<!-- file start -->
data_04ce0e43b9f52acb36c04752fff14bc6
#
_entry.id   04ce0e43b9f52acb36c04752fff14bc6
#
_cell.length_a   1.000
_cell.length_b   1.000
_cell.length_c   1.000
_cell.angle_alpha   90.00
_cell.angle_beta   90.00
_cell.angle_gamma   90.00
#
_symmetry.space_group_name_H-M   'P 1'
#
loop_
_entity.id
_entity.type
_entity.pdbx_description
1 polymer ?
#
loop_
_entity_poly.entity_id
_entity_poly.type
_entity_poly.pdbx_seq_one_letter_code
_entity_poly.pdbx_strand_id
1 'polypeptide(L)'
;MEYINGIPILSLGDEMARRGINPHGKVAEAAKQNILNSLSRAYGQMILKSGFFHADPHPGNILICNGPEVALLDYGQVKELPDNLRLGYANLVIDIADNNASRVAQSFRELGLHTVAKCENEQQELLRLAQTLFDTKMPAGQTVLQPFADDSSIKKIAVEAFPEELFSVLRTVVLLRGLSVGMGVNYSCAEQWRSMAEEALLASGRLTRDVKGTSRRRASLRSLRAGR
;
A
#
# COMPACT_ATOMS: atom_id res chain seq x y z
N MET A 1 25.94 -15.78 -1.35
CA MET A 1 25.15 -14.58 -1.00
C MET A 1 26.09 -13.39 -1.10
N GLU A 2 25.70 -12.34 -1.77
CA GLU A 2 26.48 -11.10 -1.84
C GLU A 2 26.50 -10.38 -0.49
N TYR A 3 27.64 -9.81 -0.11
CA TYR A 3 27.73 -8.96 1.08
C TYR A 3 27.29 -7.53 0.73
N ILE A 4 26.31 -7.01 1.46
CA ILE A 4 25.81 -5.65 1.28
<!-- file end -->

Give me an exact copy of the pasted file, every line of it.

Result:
data_04ce0e43b9f52acb36c04752fff14bc6
#
_entry.id   04ce0e43b9f52acb36c04752fff14bc6
#
_cell.length_a   1.000
_cell.length_b   1.000
_cell.length_c   1.000
_cell.angle_alpha   90.00
_cell.angle_beta   90.00
_cell.angle_gamma   90.00
#
_symmetry.space_group_name_H-M   'P 1'
#
loop_
_entity.id
_entity.type
_entity.pdbx_description
1 polymer ?
#
loop_
_entity_poly.entity_id
_entity_poly.type
_entity_poly.pdbx_seq_one_letter_code
_entity_poly.pdbx_strand_id
1 'polypeptide(L)'
;MEYINGIPILSLGDEMARRGINPHGKVAEAAKQNILNSLSRAYGQMILKSGFFHADPHPGNILICNGPEVALLDYGQVKELPDNLRLGYANLVIDIADNNASRVAQSFRELGLHTVAKCENEQQELLRLAQTLFDTKMPAGQTVLQPFADDSSIKKIAVEAFPEELFSVLRTVVLLRGLSVGMGVNYSCAEQWRSMAEEALLASGRLTRDVKGTSRRRASLRSLRAGR
;
A
#
# COMPACT_ATOMS: atom_id res chain seq x y z
N MET A 1 25.94 -15.78 -1.35
CA MET A 1 25.15 -14.58 -1.00
C MET A 1 26.09 -13.39 -1.10
N GLU A 2 25.70 -12.34 -1.77
CA GLU A 2 26.48 -11.10 -1.84
C GLU A 2 26.50 -10.38 -0.49
N TYR A 3 27.64 -9.81 -0.11
CA TYR A 3 27.73 -8.96 1.08
C TYR A 3 27.29 -7.53 0.73
N ILE A 4 26.31 -7.01 1.46
CA ILE A 4 25.81 -5.65 1.28